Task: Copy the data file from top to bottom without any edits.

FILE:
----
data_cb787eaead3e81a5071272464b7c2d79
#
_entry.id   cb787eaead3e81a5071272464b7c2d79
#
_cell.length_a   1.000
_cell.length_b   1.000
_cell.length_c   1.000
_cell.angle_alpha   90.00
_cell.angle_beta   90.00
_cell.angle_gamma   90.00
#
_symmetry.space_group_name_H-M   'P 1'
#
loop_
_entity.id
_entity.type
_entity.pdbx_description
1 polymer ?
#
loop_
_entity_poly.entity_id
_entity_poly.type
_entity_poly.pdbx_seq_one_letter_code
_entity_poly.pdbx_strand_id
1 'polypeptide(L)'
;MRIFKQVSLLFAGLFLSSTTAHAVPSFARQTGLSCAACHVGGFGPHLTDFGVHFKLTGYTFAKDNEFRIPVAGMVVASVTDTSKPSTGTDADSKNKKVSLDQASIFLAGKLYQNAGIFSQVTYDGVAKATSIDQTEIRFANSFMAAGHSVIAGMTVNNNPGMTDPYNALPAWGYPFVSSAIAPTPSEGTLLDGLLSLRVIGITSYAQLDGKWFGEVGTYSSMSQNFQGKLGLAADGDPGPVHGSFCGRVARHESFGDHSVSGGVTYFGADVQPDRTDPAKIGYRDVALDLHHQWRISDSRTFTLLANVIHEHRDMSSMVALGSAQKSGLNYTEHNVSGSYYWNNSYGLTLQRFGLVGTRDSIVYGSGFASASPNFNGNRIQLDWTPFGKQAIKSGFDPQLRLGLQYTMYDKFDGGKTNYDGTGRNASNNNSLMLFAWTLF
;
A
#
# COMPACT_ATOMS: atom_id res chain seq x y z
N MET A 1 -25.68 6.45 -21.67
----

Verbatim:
data_cb787eaead3e81a5071272464b7c2d79
#
_entry.id   cb787eaead3e81a5071272464b7c2d79
#
_cell.length_a   1.000
_cell.length_b   1.000
_cell.length_c   1.000
_cell.angle_alpha   90.00
_cell.angle_beta   90.00
_cell.angle_gamma   90.00
#
_symmetry.space_group_name_H-M   'P 1'
#
loop_
_entity.id
_entity.type
_entity.pdbx_description
1 polymer ?
#
loop_
_entity_poly.entity_id
_entity_poly.type
_entity_poly.pdbx_seq_one_letter_code
_entity_poly.pdbx_strand_id
1 'polypeptide(L)'
;MRIFKQVSLLFAGLFLSSTTAHAVPSFARQTGLSCAACHVGGFGPHLTDFGVHFKLTGYTFAKDNEFRIPVAGMVVASVTDTSKPSTGTDADSKNKKVSLDQASIFLAGKLYQNAGIFSQVTYDGVAKATSIDQTEIRFANSFMAAGHSVIAGMTVNNNPGMTDPYNALPAWGYPFVSSAIAPTPSEGTLLDGLLSLRVIGITSYAQLDGKWFGEVGTYSSMSQNFQGKLGLAADGDPGPVHGSFCGRVARHESFGDHSVSGGVTYFGADVQPDRTDPAKIGYRDVALDLHHQWRISDSRTFTLLANVIHEHRDMSSMVALGSAQKSGLNYTEHNVSGSYYWNNSYGLTLQRFGLVGTRDSIVYGSGFASASPNFNGNRIQLDWTPFGKQAIKSGFDPQLRLGLQYTMYDKFDGGKTNYDGTGRNASNNNSLMLFAWTLF
;
A
#
# COMPACT_ATOMS: atom_id res chain seq x y z
N MET A 1 -25.68 6.45 -21.67